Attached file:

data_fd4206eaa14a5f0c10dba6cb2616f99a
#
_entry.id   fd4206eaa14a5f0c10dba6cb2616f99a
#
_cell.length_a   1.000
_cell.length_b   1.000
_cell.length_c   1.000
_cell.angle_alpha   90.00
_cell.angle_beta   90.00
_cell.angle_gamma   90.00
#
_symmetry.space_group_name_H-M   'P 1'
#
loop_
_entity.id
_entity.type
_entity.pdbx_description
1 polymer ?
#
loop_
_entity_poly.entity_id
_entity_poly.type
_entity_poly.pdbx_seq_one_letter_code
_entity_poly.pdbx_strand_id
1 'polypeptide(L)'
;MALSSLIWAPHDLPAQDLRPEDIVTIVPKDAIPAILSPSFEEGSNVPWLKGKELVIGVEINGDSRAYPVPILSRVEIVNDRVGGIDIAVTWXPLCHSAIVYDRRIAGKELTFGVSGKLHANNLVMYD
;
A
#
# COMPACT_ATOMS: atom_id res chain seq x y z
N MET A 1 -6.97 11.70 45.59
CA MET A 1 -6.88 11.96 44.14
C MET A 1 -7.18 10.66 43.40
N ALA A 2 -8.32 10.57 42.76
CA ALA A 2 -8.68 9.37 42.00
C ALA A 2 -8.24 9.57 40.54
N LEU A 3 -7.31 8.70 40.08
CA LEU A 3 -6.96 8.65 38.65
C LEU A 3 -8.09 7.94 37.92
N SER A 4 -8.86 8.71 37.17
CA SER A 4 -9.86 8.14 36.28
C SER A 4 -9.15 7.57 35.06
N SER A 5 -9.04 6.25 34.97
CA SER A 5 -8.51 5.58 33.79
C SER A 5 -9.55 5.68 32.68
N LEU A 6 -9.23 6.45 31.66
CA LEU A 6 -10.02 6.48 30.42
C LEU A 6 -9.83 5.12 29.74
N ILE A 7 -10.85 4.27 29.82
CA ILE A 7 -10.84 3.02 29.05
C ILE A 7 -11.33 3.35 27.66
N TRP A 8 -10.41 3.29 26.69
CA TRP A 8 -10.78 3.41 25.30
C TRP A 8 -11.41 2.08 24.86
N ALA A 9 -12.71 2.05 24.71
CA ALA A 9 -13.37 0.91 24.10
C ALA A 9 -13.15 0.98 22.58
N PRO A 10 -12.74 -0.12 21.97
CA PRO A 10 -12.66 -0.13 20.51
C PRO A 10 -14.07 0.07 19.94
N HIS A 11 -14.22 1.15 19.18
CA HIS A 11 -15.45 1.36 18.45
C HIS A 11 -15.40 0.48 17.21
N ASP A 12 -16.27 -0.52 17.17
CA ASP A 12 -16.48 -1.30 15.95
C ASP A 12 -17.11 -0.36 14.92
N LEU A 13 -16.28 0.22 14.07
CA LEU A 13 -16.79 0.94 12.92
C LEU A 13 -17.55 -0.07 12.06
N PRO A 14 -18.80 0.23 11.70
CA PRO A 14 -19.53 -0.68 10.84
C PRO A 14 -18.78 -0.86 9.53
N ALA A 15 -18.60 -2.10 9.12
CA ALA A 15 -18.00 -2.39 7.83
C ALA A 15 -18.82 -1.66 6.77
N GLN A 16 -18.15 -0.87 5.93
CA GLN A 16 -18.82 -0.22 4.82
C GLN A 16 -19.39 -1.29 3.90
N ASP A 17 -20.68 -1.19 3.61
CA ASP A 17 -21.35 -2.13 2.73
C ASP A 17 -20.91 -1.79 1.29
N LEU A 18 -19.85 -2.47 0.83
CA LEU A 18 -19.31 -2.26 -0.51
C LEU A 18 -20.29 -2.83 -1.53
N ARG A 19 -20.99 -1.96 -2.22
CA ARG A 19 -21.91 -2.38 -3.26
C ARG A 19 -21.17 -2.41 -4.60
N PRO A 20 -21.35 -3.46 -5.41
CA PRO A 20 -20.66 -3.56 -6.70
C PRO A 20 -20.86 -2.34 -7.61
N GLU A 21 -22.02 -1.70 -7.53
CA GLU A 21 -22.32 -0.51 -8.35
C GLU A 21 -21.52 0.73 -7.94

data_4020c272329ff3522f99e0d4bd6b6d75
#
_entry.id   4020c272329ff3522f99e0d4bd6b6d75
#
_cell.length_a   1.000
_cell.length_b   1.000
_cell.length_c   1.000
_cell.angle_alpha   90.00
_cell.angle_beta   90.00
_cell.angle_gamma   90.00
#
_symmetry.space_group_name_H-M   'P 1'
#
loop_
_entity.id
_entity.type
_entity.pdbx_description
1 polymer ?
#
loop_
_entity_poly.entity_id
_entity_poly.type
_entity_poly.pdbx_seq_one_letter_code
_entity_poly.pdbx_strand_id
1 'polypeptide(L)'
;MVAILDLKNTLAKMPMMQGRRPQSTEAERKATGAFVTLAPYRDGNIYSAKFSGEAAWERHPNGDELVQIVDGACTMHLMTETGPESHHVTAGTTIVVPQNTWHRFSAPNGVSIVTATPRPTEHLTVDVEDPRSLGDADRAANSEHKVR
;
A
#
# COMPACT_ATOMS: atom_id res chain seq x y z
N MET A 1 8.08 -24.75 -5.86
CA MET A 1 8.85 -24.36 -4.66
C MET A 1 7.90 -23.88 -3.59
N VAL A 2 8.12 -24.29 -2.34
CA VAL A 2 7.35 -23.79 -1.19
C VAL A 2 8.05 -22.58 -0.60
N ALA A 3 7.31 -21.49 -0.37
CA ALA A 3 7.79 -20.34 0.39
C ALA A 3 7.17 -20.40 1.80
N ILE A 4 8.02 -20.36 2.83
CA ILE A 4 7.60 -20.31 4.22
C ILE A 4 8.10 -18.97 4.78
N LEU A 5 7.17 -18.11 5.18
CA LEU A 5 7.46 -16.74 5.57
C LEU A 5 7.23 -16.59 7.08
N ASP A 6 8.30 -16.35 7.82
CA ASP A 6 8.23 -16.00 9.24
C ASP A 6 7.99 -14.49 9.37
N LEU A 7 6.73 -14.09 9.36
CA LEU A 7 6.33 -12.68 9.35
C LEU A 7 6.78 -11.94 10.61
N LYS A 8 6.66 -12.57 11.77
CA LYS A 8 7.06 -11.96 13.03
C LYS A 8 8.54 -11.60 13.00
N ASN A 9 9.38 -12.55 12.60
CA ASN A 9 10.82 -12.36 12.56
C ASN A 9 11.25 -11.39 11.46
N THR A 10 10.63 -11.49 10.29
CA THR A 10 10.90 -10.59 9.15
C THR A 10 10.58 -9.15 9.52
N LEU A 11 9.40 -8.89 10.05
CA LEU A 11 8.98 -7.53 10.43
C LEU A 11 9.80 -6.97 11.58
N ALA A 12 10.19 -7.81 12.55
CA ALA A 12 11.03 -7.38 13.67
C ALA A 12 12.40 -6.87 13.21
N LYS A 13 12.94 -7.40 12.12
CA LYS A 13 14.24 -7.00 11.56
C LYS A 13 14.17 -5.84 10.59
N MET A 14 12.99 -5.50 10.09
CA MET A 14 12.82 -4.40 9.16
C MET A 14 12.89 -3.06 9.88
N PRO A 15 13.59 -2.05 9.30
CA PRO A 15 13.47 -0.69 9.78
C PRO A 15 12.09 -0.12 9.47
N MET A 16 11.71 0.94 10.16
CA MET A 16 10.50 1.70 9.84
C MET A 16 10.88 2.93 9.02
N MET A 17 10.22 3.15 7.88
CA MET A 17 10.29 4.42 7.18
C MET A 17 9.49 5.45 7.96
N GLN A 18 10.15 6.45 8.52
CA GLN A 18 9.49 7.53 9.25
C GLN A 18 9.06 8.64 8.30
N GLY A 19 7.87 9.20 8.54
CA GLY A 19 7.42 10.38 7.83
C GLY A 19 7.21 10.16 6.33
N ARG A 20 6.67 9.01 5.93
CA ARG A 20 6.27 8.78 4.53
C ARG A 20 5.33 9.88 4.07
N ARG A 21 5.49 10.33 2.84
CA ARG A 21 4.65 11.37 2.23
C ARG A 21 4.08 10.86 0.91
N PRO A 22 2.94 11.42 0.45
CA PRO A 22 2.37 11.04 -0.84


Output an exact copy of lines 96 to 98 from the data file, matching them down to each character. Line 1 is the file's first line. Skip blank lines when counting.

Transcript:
_entry.id   4020c272329ff3522f99e0d4bd6b6d75
#
_cell.length_a   1.000